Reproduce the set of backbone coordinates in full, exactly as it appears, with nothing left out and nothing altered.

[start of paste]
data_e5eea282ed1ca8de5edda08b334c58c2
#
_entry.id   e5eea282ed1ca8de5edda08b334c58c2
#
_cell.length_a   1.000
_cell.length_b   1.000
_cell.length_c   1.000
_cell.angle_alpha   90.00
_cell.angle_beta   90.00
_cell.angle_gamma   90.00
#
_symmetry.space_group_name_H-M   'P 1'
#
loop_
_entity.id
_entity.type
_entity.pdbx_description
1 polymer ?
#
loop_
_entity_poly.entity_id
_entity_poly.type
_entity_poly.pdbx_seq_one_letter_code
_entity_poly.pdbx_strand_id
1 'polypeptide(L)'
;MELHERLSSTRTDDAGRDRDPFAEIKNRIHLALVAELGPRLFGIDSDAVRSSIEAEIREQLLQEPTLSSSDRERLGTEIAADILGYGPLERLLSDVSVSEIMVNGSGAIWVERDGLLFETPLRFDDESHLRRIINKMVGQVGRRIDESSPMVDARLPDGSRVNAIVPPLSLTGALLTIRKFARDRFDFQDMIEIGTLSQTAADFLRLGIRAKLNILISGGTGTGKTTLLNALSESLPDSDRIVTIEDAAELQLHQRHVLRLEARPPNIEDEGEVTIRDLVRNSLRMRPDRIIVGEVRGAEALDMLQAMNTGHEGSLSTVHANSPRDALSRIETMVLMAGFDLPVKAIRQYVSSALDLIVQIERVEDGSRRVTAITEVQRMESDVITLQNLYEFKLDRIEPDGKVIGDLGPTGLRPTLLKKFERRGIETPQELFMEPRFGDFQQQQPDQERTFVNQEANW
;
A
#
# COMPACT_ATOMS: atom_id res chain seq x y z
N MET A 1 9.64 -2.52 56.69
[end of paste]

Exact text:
data_e5eea282ed1ca8de5edda08b334c58c2
#
_entry.id   e5eea282ed1ca8de5edda08b334c58c2
#
_cell.length_a   1.000
_cell.length_b   1.000
_cell.length_c   1.000
_cell.angle_alpha   90.00
_cell.angle_beta   90.00
_cell.angle_gamma   90.00
#
_symmetry.space_group_name_H-M   'P 1'
#
loop_
_entity.id
_entity.type
_entity.pdbx_description
1 polymer ?
#
loop_
_entity_poly.entity_id
_entity_poly.type
_entity_poly.pdbx_seq_one_letter_code
_entity_poly.pdbx_strand_id
1 'polypeptide(L)'
;MELHERLSSTRTDDAGRDRDPFAEIKNRIHLALVAELGPRLFGIDSDAVRSSIEAEIREQLLQEPTLSSSDRERLGTEIAADILGYGPLERLLSDVSVSEIMVNGSGAIWVERDGLLFETPLRFDDESHLRRIINKMVGQVGRRIDESSPMVDARLPDGSRVNAIVPPLSLTGALLTIRKFARDRFDFQDMIEIGTLSQTAADFLRLGIRAKLNILISGGTGTGKTTLLNALSESLPDSDRIVTIEDAAELQLHQRHVLRLEARPPNIEDEGEVTIRDLVRNSLRMRPDRIIVGEVRGAEALDMLQAMNTGHEGSLSTVHANSPRDALSRIETMVLMAGFDLPVKAIRQYVSSALDLIVQIERVEDGSRRVTAITEVQRMESDVITLQNLYEFKLDRIEPDGKVIGDLGPTGLRPTLLKKFERRGIETPQELFMEPRFGDFQQQQPDQERTFVNQEANW
;
A
#
# COMPACT_ATOMS: atom_id res chain seq x y z
N MET A 1 9.64 -2.52 56.69